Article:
Above-average temperatures this summer will increase the risk of electricity emergencies in the West, especially Texas and California, and challenge reliability in the Upper Midwest and New England, according to the nation’s grid watchdog.
The North American Electric Reliability Corp. in its “2021 Summer Reliability Assessment” predicts extreme heat will drive demand nationwide and elevate the potential for power disruptions as air conditioning use chomps electricity.
Texas in particular will be ripe for shortages despite increasing its on-peak reserve margins from 12.9% to 15.3% last year with 7,858 megawatts of wind, solar and battery storage, NERC said. The assessment notes that “[with] a significant portion of electricity supply coming from wind generation, operators must have sufficient flexible resources to cover periods of low-wind output.”
NERC also finds California, a huge energy importer, at risk for disruptions this summer even during normal peak demand periods as additions to its energy supply have largely been solar, which may not be available to serve heightened demand. Periods of above-normal demand in the West will place the state at a high risk for energy emergencies, the report states.
“As the grid transforms and weather-dependent resources become increasingly important to maintaining the real-time supply for electricity, the bulk power system becomes more vulnerable,” said John Moura, NERC director of reliability assessment and performance analysis.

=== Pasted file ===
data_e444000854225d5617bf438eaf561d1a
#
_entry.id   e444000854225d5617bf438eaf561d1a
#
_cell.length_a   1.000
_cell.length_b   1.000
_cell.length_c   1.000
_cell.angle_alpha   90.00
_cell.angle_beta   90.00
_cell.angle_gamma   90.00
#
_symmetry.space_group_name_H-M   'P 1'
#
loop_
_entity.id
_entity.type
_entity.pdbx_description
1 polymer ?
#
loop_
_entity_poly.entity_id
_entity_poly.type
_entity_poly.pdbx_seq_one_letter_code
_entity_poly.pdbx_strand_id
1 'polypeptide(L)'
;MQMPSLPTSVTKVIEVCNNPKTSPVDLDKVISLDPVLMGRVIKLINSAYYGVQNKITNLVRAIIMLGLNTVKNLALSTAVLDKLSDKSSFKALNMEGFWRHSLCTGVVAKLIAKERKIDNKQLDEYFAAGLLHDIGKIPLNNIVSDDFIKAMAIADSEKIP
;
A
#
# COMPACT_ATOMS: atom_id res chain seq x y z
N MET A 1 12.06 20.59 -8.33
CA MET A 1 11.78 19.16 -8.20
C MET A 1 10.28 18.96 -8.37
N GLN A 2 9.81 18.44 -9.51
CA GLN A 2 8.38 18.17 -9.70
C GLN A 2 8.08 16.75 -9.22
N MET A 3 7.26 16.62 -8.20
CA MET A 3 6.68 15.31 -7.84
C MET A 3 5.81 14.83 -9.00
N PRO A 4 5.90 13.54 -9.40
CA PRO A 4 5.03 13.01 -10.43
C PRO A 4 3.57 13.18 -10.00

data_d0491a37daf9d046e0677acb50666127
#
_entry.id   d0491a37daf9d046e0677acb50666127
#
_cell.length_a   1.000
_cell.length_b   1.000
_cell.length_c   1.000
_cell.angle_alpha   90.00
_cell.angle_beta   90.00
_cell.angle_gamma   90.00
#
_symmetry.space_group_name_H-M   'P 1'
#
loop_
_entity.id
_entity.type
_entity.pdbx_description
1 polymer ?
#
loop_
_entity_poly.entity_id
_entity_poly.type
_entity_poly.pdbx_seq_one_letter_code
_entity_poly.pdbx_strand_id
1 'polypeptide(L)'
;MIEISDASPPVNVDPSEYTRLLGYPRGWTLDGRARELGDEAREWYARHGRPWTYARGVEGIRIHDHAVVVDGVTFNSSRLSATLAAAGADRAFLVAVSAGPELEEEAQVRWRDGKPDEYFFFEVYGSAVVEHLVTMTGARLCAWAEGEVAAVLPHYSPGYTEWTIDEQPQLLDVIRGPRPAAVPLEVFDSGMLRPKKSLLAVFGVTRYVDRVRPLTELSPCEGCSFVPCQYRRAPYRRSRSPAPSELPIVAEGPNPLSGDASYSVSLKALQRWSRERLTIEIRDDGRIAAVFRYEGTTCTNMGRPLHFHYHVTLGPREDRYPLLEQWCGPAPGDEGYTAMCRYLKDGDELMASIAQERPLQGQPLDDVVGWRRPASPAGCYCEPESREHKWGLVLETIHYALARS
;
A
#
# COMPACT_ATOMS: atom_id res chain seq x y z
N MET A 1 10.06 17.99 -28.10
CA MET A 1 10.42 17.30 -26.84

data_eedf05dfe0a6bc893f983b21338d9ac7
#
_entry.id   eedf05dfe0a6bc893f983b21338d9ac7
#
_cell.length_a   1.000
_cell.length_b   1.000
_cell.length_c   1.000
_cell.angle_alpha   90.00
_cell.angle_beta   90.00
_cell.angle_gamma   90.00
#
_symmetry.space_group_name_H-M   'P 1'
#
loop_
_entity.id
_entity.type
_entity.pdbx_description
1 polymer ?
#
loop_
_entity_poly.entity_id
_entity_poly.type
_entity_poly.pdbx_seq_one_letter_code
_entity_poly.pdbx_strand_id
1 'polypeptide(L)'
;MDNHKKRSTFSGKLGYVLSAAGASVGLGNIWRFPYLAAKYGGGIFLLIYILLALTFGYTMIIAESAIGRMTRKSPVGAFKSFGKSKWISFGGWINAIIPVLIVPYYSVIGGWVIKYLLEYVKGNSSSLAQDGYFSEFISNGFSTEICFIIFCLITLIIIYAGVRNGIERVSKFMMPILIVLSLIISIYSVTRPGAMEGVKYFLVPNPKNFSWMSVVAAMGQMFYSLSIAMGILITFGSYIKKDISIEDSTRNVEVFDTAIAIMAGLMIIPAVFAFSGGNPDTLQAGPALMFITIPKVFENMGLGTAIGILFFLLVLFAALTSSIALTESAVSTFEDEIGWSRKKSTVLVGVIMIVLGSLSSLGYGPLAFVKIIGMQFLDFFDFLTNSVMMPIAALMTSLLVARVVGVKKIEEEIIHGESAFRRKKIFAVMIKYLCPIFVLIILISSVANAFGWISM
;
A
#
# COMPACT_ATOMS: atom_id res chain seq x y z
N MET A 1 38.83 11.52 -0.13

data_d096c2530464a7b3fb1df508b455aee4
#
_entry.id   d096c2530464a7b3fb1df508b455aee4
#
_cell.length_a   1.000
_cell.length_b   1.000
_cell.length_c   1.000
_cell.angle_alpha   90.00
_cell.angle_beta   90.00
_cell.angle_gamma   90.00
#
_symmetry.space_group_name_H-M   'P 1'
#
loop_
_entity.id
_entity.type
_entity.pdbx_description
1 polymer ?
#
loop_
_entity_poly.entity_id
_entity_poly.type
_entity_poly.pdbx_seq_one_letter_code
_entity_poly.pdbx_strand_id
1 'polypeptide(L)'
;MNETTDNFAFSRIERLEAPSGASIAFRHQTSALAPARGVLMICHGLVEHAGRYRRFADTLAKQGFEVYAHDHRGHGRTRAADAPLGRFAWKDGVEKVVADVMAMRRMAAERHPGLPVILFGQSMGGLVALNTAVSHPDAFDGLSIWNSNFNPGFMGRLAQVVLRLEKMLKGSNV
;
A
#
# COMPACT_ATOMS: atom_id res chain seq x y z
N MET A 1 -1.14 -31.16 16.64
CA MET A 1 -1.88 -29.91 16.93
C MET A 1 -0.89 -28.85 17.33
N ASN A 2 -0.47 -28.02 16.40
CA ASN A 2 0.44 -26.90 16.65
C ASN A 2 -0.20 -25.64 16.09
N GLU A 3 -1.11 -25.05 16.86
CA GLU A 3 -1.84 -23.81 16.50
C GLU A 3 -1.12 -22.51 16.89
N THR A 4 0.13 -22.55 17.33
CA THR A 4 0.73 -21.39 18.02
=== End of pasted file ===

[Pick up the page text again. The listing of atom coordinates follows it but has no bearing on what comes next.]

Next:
“Above-average seasonal temperatures, such as those predicted for this summer, can contribute to high peak demand and impact the availability of generation resources and imports from neighboring areas,” he said. “This means that it is especially important for the electric industry to ensure the committed resource mix can support a variety of abnormal conditions.”
NERC said the Midcontinent Independent System Operator in the Midwest and ISO-New England have sufficient resources to meet projected peak needs, but above-normal demand will likely outstrip capacity. That means supplies will need to be tapped from outside areas.
“All other areas have sufficient resources to manage normal summer peak demand and are at low risk of energy shortfalls from more extreme demand or generation outage conditions,” the assessment said.
Cathy Cash is a staff writer for NRECA.